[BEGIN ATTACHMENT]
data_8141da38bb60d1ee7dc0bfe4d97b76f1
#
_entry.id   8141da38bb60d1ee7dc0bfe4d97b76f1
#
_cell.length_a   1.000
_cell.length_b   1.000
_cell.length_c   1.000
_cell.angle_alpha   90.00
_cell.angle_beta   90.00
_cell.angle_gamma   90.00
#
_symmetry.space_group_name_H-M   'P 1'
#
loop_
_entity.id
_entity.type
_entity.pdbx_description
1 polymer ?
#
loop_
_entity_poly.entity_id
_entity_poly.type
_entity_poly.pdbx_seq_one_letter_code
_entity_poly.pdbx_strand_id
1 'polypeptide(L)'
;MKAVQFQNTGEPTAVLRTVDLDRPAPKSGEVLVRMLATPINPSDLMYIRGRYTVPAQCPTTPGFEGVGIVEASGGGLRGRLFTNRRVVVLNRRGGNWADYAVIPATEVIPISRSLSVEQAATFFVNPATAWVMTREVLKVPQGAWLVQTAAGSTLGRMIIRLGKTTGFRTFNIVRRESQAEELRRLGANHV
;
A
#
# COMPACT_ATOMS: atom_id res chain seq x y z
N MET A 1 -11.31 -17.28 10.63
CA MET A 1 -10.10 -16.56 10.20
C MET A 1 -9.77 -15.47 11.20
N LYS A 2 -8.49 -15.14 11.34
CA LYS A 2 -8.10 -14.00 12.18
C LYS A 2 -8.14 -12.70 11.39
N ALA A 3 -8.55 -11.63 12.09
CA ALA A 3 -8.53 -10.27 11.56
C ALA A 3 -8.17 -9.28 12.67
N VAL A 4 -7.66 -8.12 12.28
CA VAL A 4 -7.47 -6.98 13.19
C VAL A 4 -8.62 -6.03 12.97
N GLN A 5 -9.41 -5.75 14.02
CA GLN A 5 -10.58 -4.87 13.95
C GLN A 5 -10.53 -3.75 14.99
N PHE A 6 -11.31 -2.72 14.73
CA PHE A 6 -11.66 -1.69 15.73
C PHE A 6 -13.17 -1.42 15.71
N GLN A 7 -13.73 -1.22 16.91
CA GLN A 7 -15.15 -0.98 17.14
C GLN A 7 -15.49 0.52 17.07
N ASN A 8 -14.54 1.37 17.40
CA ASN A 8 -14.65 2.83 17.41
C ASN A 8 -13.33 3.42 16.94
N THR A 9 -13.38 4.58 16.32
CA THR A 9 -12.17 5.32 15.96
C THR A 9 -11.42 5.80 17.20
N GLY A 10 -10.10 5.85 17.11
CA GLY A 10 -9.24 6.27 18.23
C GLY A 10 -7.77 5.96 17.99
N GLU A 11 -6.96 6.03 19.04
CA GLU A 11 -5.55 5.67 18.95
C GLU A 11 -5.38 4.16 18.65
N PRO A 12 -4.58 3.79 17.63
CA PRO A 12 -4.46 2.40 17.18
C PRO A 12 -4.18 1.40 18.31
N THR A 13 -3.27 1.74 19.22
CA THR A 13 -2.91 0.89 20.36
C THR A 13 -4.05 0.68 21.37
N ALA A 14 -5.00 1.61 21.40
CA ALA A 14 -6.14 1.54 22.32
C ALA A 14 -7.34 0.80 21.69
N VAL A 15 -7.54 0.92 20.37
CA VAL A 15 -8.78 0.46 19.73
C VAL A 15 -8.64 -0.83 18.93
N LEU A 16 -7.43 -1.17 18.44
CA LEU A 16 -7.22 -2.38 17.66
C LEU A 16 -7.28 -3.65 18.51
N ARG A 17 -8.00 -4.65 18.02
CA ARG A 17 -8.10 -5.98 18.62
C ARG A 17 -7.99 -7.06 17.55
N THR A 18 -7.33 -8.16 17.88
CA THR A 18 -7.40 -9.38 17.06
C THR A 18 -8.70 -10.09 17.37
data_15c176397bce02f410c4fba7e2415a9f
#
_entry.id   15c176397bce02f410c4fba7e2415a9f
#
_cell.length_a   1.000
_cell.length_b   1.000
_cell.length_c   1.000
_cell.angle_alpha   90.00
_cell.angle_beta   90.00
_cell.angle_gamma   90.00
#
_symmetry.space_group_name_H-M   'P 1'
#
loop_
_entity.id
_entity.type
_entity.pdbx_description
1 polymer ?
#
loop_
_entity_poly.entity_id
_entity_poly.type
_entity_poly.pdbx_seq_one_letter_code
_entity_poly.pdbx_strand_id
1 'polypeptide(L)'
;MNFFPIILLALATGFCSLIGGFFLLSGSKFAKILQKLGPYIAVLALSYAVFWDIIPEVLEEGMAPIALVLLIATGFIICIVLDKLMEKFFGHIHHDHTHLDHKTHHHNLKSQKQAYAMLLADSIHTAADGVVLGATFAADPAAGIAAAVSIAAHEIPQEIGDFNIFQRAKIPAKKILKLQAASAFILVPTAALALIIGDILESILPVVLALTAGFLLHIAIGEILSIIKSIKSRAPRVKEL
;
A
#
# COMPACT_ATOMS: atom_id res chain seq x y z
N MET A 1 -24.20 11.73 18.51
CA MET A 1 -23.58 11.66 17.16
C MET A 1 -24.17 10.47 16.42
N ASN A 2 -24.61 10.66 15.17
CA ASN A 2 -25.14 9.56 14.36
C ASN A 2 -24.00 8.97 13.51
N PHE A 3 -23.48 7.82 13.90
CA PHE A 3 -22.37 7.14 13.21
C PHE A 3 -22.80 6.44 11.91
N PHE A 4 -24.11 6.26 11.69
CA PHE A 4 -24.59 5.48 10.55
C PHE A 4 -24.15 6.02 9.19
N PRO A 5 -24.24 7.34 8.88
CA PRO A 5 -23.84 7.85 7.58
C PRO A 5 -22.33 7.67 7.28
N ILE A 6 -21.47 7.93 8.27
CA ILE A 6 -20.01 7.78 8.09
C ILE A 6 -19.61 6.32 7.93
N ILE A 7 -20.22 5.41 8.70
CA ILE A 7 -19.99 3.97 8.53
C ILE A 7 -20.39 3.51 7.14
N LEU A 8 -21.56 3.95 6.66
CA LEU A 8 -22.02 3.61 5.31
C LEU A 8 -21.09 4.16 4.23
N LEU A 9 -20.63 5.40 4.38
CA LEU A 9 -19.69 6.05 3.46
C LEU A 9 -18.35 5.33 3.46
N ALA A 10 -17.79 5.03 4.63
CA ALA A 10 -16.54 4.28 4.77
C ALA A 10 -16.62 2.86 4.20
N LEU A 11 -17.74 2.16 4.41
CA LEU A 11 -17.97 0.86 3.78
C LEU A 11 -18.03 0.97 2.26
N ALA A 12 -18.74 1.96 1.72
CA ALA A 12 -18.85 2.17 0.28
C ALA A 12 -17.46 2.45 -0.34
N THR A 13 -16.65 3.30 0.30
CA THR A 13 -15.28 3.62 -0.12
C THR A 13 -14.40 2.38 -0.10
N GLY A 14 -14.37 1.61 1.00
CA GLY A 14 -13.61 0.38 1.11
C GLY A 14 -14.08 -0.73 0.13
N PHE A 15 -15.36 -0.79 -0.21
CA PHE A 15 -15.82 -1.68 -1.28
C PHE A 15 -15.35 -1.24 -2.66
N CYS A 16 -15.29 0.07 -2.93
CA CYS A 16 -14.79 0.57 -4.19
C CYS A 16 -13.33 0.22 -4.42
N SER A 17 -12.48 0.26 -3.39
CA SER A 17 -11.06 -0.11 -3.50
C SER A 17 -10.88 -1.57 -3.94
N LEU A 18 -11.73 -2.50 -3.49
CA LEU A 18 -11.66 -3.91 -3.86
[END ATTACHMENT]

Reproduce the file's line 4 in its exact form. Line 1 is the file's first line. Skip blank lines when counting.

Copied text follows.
#